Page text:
Education generally correlates with financial know-how. The higher your degree, the greater your ability to sort out personal financial issues. That is true whether a student has taken a personal finance course or not.
Among workers eligible for a 401(k) plan, those with a college degree are 20% more likely to enroll in the plan than those who graduated high school but did not graduate college, according to a recent study out of the University of Kansas. Further, those with a college degree save an average 26% more each year.
This action gap is consistent even after controlling for variables that include income, occupation, field of employment, and company size, found the authors, ChangHwan Kim, associate professor of sociology, and Christopher Tamborini, a senior researcher for the Social Security Administration.
But having greater personal financial ability does not necessarily mean you have enough. Most Millennials—the most educated generation in history—cannot correctly answer these three basic financial questions:
Do you think that the following statement is true or false? Buying a single company stock usually provides a safer return than a stock mutual fund. (False.)
Suppose you had $100 in a savings account and the interest rate was 2% per year. After 5 years, how much do you think you would have in the account if you left the money to grow: More than $102, exactly $102, or less than $102? (More than.)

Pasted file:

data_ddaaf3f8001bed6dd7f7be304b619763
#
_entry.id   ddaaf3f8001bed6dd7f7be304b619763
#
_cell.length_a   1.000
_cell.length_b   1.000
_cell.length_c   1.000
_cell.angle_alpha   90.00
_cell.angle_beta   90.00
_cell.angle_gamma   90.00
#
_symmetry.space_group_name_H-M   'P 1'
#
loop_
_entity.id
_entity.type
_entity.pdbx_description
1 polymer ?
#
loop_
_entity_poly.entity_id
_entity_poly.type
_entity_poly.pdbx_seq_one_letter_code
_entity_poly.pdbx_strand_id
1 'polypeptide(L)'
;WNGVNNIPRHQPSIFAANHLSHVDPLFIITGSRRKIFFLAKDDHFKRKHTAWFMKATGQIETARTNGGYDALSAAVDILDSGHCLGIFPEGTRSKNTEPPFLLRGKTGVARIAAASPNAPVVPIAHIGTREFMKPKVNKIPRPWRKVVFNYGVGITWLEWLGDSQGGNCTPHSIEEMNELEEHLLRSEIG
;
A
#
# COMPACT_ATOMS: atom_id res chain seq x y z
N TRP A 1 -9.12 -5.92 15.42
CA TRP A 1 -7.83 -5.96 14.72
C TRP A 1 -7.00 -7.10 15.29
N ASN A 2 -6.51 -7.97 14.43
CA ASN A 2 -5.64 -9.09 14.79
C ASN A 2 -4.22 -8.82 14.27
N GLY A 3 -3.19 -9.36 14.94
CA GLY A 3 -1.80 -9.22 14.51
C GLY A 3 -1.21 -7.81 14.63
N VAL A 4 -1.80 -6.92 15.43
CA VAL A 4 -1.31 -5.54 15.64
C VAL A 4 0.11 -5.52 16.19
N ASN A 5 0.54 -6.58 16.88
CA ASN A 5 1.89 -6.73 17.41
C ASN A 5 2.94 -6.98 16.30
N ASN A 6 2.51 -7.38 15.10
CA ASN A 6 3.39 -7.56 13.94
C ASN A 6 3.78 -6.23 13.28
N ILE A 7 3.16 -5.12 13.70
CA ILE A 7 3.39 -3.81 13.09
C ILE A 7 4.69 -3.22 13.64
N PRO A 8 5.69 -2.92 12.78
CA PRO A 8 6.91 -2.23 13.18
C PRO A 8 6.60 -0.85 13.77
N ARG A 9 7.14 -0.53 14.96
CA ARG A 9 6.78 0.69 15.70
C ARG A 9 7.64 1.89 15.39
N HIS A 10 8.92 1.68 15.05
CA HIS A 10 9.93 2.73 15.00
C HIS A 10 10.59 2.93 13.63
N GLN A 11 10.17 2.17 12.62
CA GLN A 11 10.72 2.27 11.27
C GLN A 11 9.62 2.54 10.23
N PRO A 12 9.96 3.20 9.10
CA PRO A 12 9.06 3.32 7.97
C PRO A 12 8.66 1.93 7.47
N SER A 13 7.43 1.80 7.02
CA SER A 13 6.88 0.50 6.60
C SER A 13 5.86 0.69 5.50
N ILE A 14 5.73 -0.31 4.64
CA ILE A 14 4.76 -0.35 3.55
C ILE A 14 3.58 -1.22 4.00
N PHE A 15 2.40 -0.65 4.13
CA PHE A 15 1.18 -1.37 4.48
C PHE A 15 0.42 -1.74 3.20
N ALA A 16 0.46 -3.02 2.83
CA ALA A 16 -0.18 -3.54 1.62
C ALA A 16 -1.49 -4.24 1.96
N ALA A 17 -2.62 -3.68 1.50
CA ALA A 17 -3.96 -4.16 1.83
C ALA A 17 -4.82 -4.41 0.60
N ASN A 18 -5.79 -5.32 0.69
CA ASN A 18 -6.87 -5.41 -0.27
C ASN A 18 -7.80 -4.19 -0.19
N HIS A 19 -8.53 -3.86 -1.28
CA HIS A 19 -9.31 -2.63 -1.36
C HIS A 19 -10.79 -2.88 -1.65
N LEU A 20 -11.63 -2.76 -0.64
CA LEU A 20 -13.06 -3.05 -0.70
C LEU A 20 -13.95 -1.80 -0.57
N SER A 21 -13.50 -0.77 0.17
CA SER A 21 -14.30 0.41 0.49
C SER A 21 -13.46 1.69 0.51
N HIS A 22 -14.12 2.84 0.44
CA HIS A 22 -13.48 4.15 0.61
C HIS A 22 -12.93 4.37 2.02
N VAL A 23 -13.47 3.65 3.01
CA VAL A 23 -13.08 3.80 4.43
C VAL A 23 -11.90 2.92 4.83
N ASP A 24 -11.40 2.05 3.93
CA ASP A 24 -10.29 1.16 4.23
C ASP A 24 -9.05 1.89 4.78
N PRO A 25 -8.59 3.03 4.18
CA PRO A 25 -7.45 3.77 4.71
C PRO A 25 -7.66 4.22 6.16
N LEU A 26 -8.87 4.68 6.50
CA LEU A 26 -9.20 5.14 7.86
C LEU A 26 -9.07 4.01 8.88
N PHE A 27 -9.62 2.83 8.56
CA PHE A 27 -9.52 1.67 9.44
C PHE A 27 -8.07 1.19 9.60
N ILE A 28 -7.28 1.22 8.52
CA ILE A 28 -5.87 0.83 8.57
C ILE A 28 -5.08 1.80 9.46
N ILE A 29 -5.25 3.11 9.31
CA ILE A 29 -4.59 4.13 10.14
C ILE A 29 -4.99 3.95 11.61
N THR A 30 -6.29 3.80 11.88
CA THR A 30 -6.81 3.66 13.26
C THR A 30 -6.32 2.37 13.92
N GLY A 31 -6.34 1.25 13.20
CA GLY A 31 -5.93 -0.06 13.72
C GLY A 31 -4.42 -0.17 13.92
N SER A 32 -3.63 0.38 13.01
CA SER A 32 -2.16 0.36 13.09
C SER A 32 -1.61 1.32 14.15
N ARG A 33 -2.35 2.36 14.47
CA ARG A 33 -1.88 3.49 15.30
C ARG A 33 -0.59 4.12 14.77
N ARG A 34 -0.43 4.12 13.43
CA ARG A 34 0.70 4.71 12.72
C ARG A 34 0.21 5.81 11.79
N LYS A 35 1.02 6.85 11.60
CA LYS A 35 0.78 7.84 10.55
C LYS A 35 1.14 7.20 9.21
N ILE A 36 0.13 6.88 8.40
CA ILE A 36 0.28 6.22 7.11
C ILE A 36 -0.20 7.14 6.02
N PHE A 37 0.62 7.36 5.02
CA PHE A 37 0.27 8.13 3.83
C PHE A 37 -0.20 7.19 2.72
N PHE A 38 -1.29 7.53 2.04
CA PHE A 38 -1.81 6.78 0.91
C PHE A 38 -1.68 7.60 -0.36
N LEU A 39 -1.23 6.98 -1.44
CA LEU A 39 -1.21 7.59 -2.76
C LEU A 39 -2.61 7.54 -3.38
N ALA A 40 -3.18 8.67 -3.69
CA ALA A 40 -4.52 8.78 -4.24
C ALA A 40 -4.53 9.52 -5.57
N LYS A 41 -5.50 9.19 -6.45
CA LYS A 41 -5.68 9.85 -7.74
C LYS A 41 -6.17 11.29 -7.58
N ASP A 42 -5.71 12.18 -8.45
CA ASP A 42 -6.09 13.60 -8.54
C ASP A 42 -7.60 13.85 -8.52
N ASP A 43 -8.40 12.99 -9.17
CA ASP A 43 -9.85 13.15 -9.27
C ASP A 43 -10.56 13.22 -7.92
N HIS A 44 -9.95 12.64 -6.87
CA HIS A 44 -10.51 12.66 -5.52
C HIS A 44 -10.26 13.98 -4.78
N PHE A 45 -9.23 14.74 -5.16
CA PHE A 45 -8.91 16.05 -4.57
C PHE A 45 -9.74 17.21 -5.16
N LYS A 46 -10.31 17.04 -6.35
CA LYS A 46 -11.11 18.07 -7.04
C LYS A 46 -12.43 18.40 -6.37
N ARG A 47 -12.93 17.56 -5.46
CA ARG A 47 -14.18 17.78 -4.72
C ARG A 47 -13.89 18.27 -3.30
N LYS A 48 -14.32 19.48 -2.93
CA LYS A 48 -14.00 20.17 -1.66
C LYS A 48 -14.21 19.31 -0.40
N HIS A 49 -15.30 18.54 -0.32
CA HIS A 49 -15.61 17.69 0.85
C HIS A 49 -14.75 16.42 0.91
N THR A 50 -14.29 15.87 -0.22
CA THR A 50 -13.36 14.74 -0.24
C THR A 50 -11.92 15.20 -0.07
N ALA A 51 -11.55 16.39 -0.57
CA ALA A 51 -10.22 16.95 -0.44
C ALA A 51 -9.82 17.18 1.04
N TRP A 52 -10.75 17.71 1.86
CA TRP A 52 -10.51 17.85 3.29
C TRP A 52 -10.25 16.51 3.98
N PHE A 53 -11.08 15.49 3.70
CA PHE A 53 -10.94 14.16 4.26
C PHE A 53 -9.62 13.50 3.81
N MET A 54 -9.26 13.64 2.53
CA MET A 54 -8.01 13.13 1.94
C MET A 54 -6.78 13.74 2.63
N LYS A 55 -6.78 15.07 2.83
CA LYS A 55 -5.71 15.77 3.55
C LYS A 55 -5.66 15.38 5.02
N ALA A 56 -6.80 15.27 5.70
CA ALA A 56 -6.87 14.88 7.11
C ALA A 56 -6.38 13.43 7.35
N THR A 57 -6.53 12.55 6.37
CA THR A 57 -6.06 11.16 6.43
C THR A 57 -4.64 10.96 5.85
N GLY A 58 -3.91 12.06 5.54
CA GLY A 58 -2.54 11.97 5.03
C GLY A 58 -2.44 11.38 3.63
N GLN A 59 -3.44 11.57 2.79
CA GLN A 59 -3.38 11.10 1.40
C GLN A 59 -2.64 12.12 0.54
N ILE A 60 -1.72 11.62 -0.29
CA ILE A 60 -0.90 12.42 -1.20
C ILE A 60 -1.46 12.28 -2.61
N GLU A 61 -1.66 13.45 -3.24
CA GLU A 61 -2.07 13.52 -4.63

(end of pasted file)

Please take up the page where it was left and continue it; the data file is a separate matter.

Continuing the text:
Imagine that the interest rate on your savings account was 1% per year and inflation was 2% per year. After 1 year, would you be able to buy more than, exactly the same as, or less than today with the money in this account? (Less.)
These are startlingly simple concepts on which the next generation collectively whiffs. So while a good education is helpful, financial education is clearly needed to help young people get to the next level.
Much is at stake. Staying with the Kim-Tamborini study, the education gap has huge implications for the future retirement security of Millennials, a generation that must provide its own safety net through voluntary savings plans. As the less educated contribute less to their plans and the more educated contribute more the chasm between rich and poor will only widen.
That’s an issue for everyone. Income inequality has been growing since the 1970s but is reaching a breaking point for the economy, which cannot function well without a thriving middle-income population to produce and consume. Higher education helps. But financial education must be part of the solution.